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Should I Be Worried About a Bump on My Gums?

January 4, 2022

Filed under: Uncategorized — ridgepointedental @ 8:09 pm
woman with puzzled expression

Sometimes, it’s all or nothing. Not everything in life is black and white but finding a bump on your gums could be one such situation. Maybe it’s nothing to worry about, or it could be a sign of a serious oral health issue. The only correct decision is to assume that it could be a health concern, at least in terms of you getting an examination by a professional. Read on to learn some potential reasons for the bump, plus evidence that you should see your emergency dentist in The Colony as soon as possible.


This is a noncancerous lump that forms on irritated or injured gum tissue. They can also appear inside your cheeks, under dentures, on the side of your tongue, or the inside of your lips. Fibromas are painless and usually don’t require treatment, but if one is exceptionally large your doctor can surgically remove it.

Canker Sore

These small mouth ulcers can form at the base of the gums. While harmless, they can be painful, especially inside your mouth. Most canker sores heal on their own within 1-2 weeks. Over-the-counter analgesics can help with the pain.


Bacterial infections cause these small collections of pus. It may feel like a soft, warm bump and a dental abscess can be very painful. If you have a periodontal abscess, see your dentist as soon as possible so they can remove the source of infection and drain the pus. If the infection is severe, it could require tooth removal or a root canal.


A cyst is a small bubble filled with air, liquid, or other soft materials. A dental cyst can form on your gums. If large enough, they can put pressure on your teeth and lead to weakness in your jaw. In most cases, they are easy to remove with a straightforward surgical procedure.

Oral Cancer

A cancerous tumor can look like a small growth or lump. Other symptoms include a sore that won’t heal or bleeds, a white or red patch on your gums, a pain in your tongue or jaw, loose teeth, pain while chewing or swallowing, or a sore throat. If you are worried about a bump that might be cancerous, see your doctor as early as possible for a gum biopsy.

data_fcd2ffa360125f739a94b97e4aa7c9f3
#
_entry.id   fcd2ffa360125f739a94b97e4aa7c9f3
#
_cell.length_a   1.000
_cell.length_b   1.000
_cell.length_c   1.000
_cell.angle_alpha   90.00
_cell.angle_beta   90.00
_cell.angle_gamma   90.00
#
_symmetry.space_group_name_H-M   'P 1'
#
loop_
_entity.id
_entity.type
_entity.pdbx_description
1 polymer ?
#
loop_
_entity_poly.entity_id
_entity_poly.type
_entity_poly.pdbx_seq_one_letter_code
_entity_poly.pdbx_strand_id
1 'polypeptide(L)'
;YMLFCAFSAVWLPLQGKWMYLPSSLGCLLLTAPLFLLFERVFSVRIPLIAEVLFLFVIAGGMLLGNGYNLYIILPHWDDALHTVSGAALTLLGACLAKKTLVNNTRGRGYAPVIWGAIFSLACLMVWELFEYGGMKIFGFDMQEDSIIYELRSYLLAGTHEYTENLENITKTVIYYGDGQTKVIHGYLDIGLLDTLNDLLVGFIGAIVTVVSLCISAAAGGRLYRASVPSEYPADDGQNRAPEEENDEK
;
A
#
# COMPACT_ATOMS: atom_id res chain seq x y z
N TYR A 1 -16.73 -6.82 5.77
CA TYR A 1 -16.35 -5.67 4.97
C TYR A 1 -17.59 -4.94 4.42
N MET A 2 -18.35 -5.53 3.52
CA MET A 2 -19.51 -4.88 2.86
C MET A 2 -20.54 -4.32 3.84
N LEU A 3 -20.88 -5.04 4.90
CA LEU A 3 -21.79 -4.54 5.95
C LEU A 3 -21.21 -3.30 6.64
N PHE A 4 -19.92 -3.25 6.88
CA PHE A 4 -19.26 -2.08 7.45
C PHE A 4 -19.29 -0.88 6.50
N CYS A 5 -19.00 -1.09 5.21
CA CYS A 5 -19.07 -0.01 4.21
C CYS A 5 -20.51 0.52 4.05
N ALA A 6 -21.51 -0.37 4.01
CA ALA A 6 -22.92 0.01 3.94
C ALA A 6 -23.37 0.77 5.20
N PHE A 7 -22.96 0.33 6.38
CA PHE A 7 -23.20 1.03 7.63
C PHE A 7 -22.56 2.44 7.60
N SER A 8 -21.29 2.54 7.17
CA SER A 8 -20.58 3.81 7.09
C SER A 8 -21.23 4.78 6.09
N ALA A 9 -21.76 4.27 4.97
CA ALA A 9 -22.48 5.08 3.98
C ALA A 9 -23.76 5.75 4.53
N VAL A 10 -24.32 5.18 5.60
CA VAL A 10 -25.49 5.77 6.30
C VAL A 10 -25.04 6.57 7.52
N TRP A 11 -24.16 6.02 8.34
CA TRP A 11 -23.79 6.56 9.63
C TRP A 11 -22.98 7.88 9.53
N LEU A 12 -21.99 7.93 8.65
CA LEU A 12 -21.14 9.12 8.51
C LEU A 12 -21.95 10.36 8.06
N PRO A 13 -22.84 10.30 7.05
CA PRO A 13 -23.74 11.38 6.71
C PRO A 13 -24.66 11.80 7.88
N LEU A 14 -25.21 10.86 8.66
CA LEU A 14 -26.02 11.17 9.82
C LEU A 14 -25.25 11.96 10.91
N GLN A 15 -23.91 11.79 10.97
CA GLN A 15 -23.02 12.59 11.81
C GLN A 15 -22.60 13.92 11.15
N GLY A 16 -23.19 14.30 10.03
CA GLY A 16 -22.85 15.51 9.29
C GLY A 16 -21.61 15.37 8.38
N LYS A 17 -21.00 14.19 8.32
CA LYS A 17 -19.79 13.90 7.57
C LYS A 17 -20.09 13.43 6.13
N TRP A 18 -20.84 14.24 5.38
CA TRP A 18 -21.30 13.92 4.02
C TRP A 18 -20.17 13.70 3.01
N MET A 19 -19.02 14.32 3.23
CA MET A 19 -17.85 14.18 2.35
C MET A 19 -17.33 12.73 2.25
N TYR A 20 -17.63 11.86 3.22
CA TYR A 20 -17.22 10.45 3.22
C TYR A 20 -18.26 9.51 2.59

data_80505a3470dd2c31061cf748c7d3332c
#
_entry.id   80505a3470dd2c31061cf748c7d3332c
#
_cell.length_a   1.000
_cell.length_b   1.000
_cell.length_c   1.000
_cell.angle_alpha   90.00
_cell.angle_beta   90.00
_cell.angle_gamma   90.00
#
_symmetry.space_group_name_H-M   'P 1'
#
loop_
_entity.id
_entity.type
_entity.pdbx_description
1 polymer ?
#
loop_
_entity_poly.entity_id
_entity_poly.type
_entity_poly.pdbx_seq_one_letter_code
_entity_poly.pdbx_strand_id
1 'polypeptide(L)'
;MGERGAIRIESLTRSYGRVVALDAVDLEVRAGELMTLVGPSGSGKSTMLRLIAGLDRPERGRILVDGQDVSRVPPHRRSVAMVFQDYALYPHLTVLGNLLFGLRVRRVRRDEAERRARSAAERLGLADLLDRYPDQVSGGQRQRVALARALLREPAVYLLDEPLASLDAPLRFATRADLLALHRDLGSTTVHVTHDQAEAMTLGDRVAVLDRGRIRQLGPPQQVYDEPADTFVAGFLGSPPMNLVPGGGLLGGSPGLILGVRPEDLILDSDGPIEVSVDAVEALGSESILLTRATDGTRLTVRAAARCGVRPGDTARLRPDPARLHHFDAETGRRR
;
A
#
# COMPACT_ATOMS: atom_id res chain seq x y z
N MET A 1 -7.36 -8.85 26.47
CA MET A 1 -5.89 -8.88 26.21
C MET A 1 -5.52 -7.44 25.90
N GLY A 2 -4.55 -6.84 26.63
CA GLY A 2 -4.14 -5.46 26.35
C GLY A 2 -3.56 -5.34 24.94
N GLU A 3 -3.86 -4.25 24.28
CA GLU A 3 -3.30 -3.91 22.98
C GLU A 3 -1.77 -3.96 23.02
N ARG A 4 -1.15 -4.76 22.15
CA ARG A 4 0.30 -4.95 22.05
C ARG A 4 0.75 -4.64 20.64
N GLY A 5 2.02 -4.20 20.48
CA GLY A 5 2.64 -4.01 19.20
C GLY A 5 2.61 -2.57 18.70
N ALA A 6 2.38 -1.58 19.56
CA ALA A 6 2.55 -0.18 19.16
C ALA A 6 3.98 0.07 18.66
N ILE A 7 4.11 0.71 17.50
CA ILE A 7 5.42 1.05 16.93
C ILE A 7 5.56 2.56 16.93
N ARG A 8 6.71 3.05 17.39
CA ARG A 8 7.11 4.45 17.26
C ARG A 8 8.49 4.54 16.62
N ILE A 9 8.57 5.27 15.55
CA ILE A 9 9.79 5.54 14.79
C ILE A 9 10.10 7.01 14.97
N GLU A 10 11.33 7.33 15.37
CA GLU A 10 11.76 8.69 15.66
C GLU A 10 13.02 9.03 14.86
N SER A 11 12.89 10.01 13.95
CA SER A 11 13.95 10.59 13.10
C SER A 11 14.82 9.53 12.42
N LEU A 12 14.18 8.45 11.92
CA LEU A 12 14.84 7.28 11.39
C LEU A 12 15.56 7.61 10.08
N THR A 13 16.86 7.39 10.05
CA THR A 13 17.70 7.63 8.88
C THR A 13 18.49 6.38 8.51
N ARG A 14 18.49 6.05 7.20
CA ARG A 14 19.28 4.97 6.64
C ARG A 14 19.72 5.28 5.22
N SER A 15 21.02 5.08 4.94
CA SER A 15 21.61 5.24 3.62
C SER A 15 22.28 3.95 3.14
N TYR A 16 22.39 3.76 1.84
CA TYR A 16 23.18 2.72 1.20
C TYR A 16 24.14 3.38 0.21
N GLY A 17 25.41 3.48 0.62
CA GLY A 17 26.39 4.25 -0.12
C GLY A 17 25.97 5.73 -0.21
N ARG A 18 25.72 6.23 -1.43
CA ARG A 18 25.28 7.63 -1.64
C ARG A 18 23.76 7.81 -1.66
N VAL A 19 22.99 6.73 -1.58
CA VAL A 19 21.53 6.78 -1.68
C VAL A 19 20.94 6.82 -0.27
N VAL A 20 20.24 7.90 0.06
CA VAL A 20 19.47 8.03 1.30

Mandibular Torus

This is a bony growth usually found on the inside of your lower jaw, around the sides of your tongue, or below or above your teeth. They can appear alone or in a cluster. They grow slowly, usually feel hard, and can take a variety of shapes but rarely require treatment.

Pyogenic Granuloma

This typically appears as a swollen lump that bleeds easily. They are usually soft, painless, and a shade of deep red or purple. It is believed that minor injuries or irritation cause them. Treatment usually involves surgical removal of the lump.

Definitely Call Your Doctor If You Notice These Symptoms

Usually, a bump on your gums isn’t anything serious. However, call your doctor right away if you notice any of the following symptoms in addition to the bump:

  • Red or white patches inside your mouth or on your lips
  • A lump that doesn’t go away or bleeds
  • A sore that won’t heal or gets worse
  • Foul taste or bad breath
  • Throbbing pain
  • Fever

There is a difference between overreacting to a curious medical issue and making sure that you are okay. Don’t panic, but if you get a strange bump on your gums, do your due diligence to ensure that everything is fine. Your dentist in The Colony can examine it to make sure all is well.

About the Author

Dr. Austin Amos earned his dental doctorate from the University of Texas School of Dentistry in Houston. He’s a member of the American Dental Association and the Academy of General Dentistry. If you ever face some of the worrisome symptoms mentioned above in conjunction with a bump on your gums, Dr. Amos will be ready to help as your emergency dentist. You can schedule an emergency appointment by calling (972) 625-4746.

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